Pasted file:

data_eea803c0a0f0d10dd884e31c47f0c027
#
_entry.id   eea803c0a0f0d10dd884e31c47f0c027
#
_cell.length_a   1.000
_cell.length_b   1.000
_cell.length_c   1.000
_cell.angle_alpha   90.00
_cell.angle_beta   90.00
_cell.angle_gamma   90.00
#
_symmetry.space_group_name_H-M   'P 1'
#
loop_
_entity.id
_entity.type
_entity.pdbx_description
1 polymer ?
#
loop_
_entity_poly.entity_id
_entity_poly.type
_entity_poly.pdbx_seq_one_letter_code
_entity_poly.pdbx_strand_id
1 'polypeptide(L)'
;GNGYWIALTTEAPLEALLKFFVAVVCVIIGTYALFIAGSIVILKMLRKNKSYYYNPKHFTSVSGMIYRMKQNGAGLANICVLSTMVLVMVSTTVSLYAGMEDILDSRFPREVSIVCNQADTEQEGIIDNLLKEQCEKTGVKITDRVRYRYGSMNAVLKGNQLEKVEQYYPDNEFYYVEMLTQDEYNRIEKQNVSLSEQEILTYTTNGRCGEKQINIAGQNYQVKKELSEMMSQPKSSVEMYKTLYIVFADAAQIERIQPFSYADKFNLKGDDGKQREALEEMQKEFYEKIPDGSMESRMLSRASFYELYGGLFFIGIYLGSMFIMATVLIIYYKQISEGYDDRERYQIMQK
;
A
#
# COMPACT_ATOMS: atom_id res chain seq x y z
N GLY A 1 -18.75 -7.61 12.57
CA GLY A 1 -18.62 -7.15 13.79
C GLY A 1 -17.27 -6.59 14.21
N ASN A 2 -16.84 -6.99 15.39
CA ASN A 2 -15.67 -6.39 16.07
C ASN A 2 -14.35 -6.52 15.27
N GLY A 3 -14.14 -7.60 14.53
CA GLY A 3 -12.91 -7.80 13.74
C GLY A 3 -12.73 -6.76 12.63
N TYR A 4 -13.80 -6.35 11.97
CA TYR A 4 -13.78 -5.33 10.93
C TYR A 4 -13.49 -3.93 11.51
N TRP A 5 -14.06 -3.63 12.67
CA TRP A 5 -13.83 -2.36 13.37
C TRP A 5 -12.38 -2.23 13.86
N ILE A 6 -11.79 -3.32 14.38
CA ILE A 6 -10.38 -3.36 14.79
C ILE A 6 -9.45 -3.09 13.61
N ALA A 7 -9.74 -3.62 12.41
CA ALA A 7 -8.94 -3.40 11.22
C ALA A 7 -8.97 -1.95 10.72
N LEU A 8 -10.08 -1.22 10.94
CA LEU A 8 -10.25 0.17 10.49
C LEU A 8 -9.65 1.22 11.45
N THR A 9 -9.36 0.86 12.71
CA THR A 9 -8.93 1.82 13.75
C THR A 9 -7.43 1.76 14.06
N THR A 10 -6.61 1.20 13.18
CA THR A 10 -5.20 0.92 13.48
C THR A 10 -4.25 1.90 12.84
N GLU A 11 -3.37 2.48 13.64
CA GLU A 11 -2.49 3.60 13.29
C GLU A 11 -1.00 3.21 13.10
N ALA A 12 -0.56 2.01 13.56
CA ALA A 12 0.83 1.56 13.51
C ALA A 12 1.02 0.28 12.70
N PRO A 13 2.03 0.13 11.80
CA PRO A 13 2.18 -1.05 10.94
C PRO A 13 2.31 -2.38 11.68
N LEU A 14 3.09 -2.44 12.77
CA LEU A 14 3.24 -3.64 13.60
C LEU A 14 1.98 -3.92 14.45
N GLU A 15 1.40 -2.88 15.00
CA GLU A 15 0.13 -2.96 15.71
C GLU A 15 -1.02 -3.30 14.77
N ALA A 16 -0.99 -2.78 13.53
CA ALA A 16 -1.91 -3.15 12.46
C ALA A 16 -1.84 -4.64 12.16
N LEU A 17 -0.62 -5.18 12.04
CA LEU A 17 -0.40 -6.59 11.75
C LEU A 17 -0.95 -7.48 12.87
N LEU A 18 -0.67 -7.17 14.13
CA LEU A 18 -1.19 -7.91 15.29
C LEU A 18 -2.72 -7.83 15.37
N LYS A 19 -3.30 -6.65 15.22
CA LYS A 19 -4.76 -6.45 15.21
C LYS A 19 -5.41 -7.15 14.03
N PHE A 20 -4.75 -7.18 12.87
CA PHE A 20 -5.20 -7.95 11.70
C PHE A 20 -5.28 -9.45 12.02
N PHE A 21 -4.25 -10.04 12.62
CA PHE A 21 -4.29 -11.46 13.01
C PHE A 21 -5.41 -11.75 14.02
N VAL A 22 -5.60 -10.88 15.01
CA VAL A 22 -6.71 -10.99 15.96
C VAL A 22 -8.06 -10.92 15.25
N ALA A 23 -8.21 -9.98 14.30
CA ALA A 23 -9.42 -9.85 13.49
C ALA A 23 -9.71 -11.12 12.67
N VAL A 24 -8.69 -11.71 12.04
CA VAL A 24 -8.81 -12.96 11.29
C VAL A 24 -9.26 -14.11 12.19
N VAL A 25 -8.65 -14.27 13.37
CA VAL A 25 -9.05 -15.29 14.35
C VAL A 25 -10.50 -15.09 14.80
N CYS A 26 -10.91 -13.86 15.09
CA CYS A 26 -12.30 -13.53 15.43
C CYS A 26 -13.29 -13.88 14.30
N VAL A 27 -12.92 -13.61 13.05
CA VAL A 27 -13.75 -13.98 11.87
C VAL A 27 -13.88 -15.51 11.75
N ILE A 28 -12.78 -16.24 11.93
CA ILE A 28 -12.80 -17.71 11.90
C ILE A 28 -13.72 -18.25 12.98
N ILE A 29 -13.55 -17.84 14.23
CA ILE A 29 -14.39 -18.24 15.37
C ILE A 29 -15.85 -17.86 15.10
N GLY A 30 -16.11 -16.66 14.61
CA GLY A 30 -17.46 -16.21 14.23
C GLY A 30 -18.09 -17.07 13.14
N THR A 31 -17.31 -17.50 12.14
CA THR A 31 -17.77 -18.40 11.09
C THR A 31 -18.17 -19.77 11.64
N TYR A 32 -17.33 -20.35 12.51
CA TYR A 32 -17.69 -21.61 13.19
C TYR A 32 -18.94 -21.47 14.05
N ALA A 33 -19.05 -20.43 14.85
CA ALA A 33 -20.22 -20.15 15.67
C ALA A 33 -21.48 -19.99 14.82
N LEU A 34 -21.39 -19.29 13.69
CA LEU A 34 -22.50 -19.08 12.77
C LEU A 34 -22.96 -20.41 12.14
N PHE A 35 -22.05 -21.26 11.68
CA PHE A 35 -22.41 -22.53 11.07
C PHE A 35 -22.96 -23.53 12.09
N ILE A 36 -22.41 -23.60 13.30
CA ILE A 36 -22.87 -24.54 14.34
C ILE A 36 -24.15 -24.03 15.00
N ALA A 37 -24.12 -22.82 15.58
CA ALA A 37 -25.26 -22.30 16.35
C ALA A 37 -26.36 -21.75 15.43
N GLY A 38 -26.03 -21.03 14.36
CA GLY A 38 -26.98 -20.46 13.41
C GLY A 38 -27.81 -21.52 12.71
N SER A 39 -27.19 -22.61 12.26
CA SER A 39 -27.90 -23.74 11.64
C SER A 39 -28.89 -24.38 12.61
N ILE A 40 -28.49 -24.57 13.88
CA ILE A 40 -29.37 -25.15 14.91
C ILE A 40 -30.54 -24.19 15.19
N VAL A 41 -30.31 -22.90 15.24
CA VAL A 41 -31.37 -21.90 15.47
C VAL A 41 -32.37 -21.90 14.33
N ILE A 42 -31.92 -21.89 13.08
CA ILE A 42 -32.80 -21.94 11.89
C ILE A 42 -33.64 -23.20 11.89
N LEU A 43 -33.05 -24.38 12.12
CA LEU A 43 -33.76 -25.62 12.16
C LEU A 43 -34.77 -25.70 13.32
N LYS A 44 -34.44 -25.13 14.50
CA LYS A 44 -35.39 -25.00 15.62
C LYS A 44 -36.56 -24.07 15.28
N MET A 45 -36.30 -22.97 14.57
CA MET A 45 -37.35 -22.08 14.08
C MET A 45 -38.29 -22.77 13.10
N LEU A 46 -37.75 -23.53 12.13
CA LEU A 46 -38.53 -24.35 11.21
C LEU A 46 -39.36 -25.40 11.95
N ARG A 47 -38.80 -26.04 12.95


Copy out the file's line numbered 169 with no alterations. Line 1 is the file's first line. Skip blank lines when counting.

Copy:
N ARG A 47 -38.80 -26.04 12.95